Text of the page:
According to another known method, the disturbed crystalline surface layer is removed by treatment with chemical agents. This does not produce new structural crystal disturbances and requires less processing time. However, the results fall short of meeting the demands of semiconductor techniques because such chemical removal is non-uniform. Generally, a chemical polishing agent attacks the edge of the discs more strongly so that the planar shape of the disc is often lost; but such a shape is absolutely necessary for certain types of further fabrication resulting in various semiconductor devices, for example by growing a monocrystalline surface layer upon the disc surface.

It is an object of my invention to devise -a method for the removal of material from monocrystalline semiconductor bodies, particularly in the shape of planar wafers or discs, that avoids the deficiencies and shortcomings of the known methods and reliably secures obtaining the desired accurately planar shape and crystalline perfection of the surfaces.

.To this end, and in accordance with my invention, the semiconductor bodies are placed on a rotary platform such as a polishing disc of a mechanical polishing device, for example a polishing machine, and are alternately subjected in the same device to at least two different chemical agents which coactively impose a chemical polishing effect upon the semiconductor bodies. These respective chemical agents are supplied simultaneously and spatially separately to the polishing device and are removed from the frictionally active region of that device at approximately the same rate. Chemical agents which, when thus brought together, have jointly a polishing effect upon crystalline bodies of germanium, for example, are hydrogen peroxide and aqueous sodium hydroxide, both applicable in aqueous or other dilution, as will be set forth hereinbelow. Suitable for silicon are aqueous solutions of hydrofluoric acid and nitric acid, for example.

As a rule, the chemically active agents are applied in solution. Preferably employed as a solvent is water, although non-aqueous solvents are also suitable. For example, organic solvents, namely alcohols or toluene and other hydrocarbons can be employed. Preferable among organic solvents are such alcohols as methanol and ethanol. The selection of the most favorable solvents is best effected in a particular case by sample testing. Most advantageous are highly diluted solutions of the chemical agents containing no more than 10% down to approximately l% of the active chemical. This applies particularly to the aqueous solutions mentioned above.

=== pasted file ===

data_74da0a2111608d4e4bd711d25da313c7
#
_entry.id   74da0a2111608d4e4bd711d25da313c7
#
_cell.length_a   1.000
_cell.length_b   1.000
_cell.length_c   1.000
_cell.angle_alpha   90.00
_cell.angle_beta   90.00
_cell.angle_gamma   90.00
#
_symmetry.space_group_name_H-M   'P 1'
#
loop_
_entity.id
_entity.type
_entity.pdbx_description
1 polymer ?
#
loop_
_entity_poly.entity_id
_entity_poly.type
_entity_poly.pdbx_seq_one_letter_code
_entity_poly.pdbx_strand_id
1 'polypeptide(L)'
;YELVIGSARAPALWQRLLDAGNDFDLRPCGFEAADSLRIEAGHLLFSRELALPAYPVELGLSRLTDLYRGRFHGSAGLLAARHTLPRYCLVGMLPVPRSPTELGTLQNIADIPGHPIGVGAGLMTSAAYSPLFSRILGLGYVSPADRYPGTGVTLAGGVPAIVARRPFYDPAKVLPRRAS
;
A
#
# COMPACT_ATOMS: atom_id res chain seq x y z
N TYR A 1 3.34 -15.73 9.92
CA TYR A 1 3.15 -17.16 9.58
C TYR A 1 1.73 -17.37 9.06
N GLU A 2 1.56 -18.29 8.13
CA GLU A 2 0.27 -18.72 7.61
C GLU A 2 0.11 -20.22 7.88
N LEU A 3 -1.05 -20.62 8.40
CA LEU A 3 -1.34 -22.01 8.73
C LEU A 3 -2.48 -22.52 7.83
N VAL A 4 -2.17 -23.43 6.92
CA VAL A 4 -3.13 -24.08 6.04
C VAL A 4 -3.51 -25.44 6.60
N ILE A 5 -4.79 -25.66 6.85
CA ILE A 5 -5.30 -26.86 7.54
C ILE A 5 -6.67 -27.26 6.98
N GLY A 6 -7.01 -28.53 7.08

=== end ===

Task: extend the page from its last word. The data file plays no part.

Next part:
For further describing the invention, reference will be made to the accompanying drawing which shows schematically in FIG. 1 a side elevation, and in FIG. 2 a top view of a polishing device.

The method of the invention can be performed, for example, in the following manner. The semiconductor discs are placed upon the upper surface of a rotary platform or polishing disc of material having less hardness than that of the semiconductor discs so that the surface to be processed touches the upper surface of that disc and is subjected to frictional motion relative thereto, for example by rotating the polishing disc. It is preferable to fasten a number of semiconductor bodies 1 upon a carrier disc 2 by cementing them thereto. By rotating the carrier disc 2 and also the polishing disc 3, the semiconductor bodies are caused to perform the frictional motion relative to the polishing disc 3.

If desired, the semiconductor bodies or the carrier discs to which they are fastened can be fixedly mounted so that the friction comes about only by motion of the polishing disc. At least two, coactively polishing chemicals are separately supplied onto the polishing disc. Thus, in the illustrated embodiment of the polishing machine, the active top surface of the polishing disc 3 is larger than that of the carrier disc 2 so that the major portion of the polishing surface remains exposed. Two different chemicals in form of diluted solutions are separately dripped from respective containers 4 and 5 onto the exposed portion of the rotating polishing disc 3. In this manner, and in view of the small quantities of liquid supplied at a time, the surface of the polishing disc exhibits individual, sequential areas that are wetted by the respectively different chemical agents. When the semiconductor bodies 1 glide over the polishing disc 3, they enter into contact alternately with the different chemical agents. The same motion simultaneously acts to mix the chemical agents.

For accelerating the polishing effect, a catalyst can be employed which is either mixed with one of the respective chemical polishing agents or, if desired, may be supplied separately in the same manner as shown and described with respect to the polishing agents. A suitable catalyst, for example, is finely distributed silicon dioxide. Good results have been obtained with silicon dioxide powder of to 40 millimicron grain size, admixed to either of the chemical agents or separately supplied as an aqueous suspension from another dripping vessel.